Carol Brown is one of the 19 million Americans who suffer from anxiety.
"I would go into a grocery store and feel hot and sweaty,” she says. “My hands would sweat and I would get this very closed feeling, and I would leave the grocery cart and just run out of the store."
Anxiety is a feeling people often get when they are under stress -- physical, social, economic or psychological.
"Anxiety is a protective emotion that we have to keep us safe,” says, Dr. Stephen Peterson, the chairman of psychiatry at Washington Hospital Center in Washington D.C. “It's kind of our signal. You might describe anxiety as fear that something bad is about to happen."
Dr. Peterson sees up to 20 patients a day, many of whom have anxiety. While people all over the world experience anxiety, in America, it is the most common mental illness, affecting about 13 percent of the adult population. While mild anxiety can be an effective motivational tool, severe anxiety can be crippling.
"When anxiety is too much, people become symptomatic, and they develop certain kinds of physical symptoms and cognitive symptoms that are troubling,” Dr. Peterson explains. “They start to develop choking, chest pain, rapid heart beat. Psychologically, a person starts to feel unreal, or out of control, or they're afraid they're about to die."
People with severe anxiety may experience a panic attack. Panic attacks can literally paralyze, preventing a person from leaving the house, driving, or getting into an elevator. The causes of anxiety are vast. Some people develop anxiety as a child. In others, it can be something as simple as too much caffeine.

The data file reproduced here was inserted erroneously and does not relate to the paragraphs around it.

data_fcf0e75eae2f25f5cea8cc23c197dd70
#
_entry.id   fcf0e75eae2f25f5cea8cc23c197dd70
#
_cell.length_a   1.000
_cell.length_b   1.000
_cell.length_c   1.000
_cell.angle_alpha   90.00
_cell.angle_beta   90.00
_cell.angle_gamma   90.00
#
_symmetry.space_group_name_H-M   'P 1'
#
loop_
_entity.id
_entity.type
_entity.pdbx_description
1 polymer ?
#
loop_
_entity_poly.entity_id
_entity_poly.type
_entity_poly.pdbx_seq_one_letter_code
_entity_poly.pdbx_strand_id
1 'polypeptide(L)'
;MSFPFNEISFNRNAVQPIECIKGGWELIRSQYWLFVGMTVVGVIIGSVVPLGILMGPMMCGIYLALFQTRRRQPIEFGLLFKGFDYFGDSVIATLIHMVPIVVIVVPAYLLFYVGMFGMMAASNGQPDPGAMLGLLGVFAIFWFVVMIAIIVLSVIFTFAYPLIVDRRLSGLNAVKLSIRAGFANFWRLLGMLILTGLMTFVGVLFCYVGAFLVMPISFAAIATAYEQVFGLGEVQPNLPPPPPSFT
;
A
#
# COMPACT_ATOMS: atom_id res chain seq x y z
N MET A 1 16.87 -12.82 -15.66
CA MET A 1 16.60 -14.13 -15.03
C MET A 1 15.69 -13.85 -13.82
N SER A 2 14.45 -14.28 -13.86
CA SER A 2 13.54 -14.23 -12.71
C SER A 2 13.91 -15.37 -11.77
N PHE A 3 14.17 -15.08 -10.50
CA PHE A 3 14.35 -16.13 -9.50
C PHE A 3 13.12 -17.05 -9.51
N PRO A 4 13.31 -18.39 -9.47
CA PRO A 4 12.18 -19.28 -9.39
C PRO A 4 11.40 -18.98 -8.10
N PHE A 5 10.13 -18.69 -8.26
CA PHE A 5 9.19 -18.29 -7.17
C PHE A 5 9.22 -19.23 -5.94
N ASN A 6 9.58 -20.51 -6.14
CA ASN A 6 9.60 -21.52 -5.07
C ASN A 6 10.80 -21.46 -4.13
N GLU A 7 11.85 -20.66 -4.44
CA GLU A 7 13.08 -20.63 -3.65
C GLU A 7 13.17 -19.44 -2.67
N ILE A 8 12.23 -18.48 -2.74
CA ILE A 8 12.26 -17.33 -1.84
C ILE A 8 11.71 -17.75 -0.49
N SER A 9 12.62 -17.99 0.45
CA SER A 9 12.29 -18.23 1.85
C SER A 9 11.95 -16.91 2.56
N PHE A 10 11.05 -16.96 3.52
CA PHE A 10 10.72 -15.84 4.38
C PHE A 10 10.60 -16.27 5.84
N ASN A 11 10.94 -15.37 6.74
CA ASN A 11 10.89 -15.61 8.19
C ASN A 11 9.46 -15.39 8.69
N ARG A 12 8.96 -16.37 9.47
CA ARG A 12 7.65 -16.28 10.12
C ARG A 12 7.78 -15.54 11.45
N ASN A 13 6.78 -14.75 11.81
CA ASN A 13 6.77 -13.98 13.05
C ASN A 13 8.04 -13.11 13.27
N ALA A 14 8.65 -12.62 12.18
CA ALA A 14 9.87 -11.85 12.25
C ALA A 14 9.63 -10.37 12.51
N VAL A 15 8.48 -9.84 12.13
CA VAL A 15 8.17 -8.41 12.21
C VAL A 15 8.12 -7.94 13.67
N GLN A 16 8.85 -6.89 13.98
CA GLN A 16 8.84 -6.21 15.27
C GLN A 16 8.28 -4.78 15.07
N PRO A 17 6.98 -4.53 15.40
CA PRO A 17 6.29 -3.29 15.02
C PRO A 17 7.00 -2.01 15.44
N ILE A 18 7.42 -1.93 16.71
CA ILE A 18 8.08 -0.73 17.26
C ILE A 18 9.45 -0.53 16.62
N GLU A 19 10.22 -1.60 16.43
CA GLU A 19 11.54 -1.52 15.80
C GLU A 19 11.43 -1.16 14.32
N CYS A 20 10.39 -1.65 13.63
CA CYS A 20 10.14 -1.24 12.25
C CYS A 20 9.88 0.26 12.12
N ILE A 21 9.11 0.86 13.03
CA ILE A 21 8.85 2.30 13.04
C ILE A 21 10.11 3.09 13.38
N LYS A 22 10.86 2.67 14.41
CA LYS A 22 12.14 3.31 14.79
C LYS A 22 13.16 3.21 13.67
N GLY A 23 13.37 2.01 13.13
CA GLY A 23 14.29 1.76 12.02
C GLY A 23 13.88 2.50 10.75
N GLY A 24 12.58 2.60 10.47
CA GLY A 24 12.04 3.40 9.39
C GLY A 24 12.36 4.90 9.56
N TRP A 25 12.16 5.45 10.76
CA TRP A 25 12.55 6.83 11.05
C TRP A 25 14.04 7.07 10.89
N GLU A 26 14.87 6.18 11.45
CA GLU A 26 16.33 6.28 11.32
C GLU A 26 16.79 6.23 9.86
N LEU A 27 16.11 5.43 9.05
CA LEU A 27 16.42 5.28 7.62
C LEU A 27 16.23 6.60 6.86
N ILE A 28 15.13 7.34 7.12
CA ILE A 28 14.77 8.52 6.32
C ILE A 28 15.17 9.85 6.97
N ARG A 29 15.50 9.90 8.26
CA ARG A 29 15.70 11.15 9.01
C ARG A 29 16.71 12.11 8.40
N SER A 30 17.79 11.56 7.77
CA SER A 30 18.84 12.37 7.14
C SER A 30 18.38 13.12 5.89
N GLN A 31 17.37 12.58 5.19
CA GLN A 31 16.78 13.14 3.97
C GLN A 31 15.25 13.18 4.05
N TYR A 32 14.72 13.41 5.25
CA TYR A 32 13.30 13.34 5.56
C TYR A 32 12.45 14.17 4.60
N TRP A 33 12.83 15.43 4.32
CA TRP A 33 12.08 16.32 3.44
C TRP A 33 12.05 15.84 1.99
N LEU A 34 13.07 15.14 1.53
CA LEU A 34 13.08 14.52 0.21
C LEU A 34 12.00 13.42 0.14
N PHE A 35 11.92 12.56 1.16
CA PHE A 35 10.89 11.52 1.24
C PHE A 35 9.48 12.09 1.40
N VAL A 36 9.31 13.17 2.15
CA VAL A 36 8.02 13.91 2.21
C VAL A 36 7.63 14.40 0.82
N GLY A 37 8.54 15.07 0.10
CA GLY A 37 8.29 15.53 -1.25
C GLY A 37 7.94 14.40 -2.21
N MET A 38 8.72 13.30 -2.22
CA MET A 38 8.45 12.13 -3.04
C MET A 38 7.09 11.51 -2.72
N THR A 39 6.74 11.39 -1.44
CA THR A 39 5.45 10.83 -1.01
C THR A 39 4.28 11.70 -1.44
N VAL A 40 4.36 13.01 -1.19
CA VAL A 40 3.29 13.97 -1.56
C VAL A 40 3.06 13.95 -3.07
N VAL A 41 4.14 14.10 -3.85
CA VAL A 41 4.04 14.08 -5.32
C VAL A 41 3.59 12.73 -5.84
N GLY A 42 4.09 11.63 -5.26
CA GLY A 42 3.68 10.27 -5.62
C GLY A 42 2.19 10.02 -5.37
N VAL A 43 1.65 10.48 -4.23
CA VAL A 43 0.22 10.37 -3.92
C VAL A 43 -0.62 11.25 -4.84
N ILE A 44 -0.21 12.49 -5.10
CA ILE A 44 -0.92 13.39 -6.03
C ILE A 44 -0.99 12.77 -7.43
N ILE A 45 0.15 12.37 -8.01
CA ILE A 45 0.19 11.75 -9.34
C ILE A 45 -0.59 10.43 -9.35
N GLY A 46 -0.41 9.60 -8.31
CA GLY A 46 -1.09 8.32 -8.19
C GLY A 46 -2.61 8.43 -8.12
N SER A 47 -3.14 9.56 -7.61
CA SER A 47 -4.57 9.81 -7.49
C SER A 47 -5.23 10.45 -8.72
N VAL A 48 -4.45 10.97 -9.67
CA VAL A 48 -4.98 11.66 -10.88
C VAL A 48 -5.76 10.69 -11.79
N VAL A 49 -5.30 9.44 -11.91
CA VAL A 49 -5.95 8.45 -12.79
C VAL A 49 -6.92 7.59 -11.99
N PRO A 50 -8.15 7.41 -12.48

For Carol Brown, prescription medication helped her overcome her anxiety.
"The first medication I took worked instantly,” said Carol. “And I started to sleep at night, which made me feel more like a person, because part of anxiety disorder is you can have panic attacks in your sleep, and I never slept. So for 32 years I was awake all the time."
Most doctors prescribe medication to patients with anxiety, along with psychotherapy, but there are some alternative treatments for people who do not want to take medicine, or do not have access to a doctor.
"I think the most helpful thing is for a person to start to sort out the kinds of things that are weighing on them and worrying them,” Dr. Peterson says, “and they can try to talk to someone else, a religious leader, or someone trusted in the family."
Peterson also says that, as a home remedy, some patients carry ice or hot candies around with them, which they put in their mouth when they experience feelings of elevated anxiety. They say altering the temperature of their mouth helps curb their anxiety.
And in case this sounds like something that only rich societies have the luxury of worrying about, the World Health Organization says anxiety disorders are more common among poor than rich people.